Review:

One guess why I wanted to read Riding on Air.  Yup, it’s got a horse on the cover.  Riding plays a big, big part of the story, so if you find horses boring, you might have a problem feeling engaged in the plot.  That wasn’t a problem for me!  I immediately felt comfortable with Melissa, and I agonized with her as she stubbornly refuses to give up her one, true love – horseback riding.  Sounds kind of melodramatic, but Melissa’s fears and hopes rang so true for me.  I would be devastated if I had to give up my horses, so I could sympathize with her right away.

As I’m getting ready for the first horse show of the season (which starts on Wednesday), Melissa’s efforts to prepare her horse Jinx for an important dressage show were instantly relatable.  Melissa has one added challenge; she has Juvenile Rheumatoid Arthritis, which makes her joints ache and her fingers burn with pain. I personally can’t imagine riding if my hands were that painful, because contrary to popular belief, you don’t just get on a horse and sit there.  You have to ride every stride.  You have to keep the horse between your hands and your seat, and your hands need to be light and responsive, ready to check the horse back with both your hands and your seat.  If your hands aren’t there for you, you won’t be there for your horse.  Melissa stubbornly refuses to ask for help with Jinx, because she wants to prove that she’s just as normal as anyone else, and because she’s fearful that her parents will forbid her from riding. 

As Melissa’s condition worsens, a bright spot does enter her life.  She’s had a crush on William, a friend of her brothers, forever, and when he asks her out, she is over the moon.  As their relationship begins to bloom, though, she is overcome with doubts. How can William like her, or find her attractive, when her hands are such an ugly mess.  She can’t see beyond her illness, and she believes that nobody else can, either. When she takes a bad fall from Jinx, William tries to make her understand how important she is to him by asking her to stop riding, at least until her fingers aren’t as painful.  In a panic, Melissa accuses him of trying to ruin her life, and of not understanding how important Jinx’s success is to her.  Ouch! As if she doesn’t have enough on her mind, now she’s heartbroken because her boyfriend doesn’t understand her.

I enjoyed Riding on Air a lot.  The horse scenes were authentic, and got me excited about going to a show myself.  Melissa’s struggles to overcome all of the challenges thrown her way were compelling, and kept me engaged in the story.  While I would have liked this book just because of the horsey stuff, what made it a fulfilling read is the personal growth Melissa undergoes.  She begins to re-examine her relationships, and realizes that maybe she’s not being fair to her friends and family.  While they want to help her, she thinks their concerns are stifling her.  It’s only after she’s able to let go of her fierce need for independence that she is finally able to ride on air. 

Grade: B+

Review copy provided by publisher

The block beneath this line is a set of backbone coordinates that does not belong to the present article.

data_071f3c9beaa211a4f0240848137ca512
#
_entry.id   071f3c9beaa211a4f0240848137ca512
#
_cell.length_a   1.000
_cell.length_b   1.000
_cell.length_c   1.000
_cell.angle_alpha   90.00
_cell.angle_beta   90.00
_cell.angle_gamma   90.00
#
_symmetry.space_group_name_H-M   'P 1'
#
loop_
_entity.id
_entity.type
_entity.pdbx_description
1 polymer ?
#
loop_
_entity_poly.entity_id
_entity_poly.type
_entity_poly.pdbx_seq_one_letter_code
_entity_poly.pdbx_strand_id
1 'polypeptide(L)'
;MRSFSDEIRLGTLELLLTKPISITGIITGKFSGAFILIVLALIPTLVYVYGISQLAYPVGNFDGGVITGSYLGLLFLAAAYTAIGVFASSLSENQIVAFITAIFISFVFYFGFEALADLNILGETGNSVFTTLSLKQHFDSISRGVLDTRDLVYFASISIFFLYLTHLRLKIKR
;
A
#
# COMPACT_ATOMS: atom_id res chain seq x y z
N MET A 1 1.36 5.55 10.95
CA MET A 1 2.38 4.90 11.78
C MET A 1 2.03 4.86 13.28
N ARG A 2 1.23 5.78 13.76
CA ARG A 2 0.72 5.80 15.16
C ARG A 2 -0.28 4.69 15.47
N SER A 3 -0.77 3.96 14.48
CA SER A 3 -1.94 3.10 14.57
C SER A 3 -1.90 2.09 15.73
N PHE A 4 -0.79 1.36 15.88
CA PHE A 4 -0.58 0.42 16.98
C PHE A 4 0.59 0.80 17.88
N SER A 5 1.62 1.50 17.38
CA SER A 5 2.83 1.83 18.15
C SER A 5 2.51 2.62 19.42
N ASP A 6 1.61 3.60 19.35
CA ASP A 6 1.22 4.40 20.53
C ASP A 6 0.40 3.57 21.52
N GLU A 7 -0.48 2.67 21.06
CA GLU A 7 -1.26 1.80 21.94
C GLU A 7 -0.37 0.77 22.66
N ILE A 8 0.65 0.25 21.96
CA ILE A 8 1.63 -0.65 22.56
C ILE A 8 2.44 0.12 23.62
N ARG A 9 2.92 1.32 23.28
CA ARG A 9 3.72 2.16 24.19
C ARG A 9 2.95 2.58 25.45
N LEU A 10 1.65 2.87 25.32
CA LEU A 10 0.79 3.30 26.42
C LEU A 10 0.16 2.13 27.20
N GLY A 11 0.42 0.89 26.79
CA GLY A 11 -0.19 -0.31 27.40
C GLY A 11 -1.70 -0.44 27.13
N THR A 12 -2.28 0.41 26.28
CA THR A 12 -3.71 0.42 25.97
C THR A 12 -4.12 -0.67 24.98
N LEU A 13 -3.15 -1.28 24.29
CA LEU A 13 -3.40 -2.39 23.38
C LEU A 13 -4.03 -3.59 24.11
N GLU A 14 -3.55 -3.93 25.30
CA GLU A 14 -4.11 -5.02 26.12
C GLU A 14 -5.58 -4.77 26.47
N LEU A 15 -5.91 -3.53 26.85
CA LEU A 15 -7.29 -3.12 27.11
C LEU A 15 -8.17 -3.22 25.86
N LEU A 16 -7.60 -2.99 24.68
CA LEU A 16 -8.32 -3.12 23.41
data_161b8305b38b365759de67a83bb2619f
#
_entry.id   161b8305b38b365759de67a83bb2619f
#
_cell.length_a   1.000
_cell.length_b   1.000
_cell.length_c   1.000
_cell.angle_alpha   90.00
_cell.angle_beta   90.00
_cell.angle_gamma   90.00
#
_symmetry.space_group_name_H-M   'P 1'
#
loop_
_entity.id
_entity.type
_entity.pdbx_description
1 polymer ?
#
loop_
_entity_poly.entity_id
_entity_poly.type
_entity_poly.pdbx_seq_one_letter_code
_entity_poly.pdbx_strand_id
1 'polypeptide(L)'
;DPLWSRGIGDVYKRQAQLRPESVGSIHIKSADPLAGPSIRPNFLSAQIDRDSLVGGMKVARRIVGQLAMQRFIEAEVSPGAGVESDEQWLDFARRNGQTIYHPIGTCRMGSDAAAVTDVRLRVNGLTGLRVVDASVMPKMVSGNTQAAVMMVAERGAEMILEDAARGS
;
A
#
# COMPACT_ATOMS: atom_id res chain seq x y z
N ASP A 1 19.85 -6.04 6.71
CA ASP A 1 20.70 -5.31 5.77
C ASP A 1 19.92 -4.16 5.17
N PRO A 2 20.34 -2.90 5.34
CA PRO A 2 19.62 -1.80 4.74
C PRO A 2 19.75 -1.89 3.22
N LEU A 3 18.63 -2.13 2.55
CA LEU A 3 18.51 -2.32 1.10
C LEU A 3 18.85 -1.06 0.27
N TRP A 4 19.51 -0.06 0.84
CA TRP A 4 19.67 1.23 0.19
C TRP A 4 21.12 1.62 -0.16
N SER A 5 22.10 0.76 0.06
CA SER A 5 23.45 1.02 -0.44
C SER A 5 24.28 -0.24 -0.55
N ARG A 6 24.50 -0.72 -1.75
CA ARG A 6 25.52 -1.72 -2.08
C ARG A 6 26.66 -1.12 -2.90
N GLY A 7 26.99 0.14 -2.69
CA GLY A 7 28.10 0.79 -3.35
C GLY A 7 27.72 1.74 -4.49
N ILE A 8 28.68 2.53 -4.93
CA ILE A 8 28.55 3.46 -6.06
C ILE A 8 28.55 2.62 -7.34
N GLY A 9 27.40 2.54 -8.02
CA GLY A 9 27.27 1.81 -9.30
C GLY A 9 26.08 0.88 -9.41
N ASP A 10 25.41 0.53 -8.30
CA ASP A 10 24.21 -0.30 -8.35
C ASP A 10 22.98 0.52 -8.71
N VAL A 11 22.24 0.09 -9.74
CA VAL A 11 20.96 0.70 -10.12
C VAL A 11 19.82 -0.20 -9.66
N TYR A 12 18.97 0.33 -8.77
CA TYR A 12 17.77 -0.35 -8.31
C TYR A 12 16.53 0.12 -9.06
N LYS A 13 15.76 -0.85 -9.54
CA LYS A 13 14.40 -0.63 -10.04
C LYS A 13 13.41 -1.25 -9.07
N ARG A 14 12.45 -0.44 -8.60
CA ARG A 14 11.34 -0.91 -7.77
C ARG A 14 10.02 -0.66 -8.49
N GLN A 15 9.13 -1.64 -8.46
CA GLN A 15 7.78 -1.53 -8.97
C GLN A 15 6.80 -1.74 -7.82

Review: Smashed by Lisa Luedeke

 

Title:  Smashed

Author:  Lisa Luedeke

 

May Contain Spoilers

From Amazon:

A field hockey star grapples with addiction in this riveting debut that will appeal to fans of Laurie Halse Anderson’s Speak.

Stay out of trouble for one more year, and Katie Martin can leave her small town loneliness behind forever. She is a field hockey star on the fast track to a college scholarship, but her relationship with alcohol has always been a little questionable. Then trouble finds her. Alec is the most popular guy in school, and also the biggest bully—with his sights set firmly on Katie. When Alec turns on the charm, Katie thinks she must have been wrong about him.

     Except that she wasn’t. On a rain-soaked, alcohol-drenched night, one impulsive decision leaves Katie indebted to Alec in the worst possible way. This debut novel is a fast-paced and compelling story of addiction, heartbreak, and redemption.

 


Review:

I am not going to lie.  Parts of Smashed left me angry and frustrated.  It’s a hard book to put down, because Katie’s life is such a train wreck.  While I found it engrossing, I am torn about it.  I wanted to like Katie more than I did, but there are many times throughout the narrative that she is unlikable, and hard to relate to. She is struggling with her father’s rejection of her family, and when Alec is nice to her, she ignores her reservations about him and starts falling for him.  With a distant, distracted mother who is never there for her, she craves what Alec is giving her; attention and kindness.  When he shows a darker side, she is frightened, but when he apologizes for his abusive behavior, she forgives him, and puts herself  at risk again.  Katie doesn’t trust adults, and frankly, who can blame her after taking a long, hard look at her parents, so she instead tries to deal with all of her problems by herself.  She doesn’t even confide in her closest friends that she is in over her head with Alec.   Instead, she decides to deal with him herself, but her way of dealing with him can only have one outcome, and it isn’t a pretty one.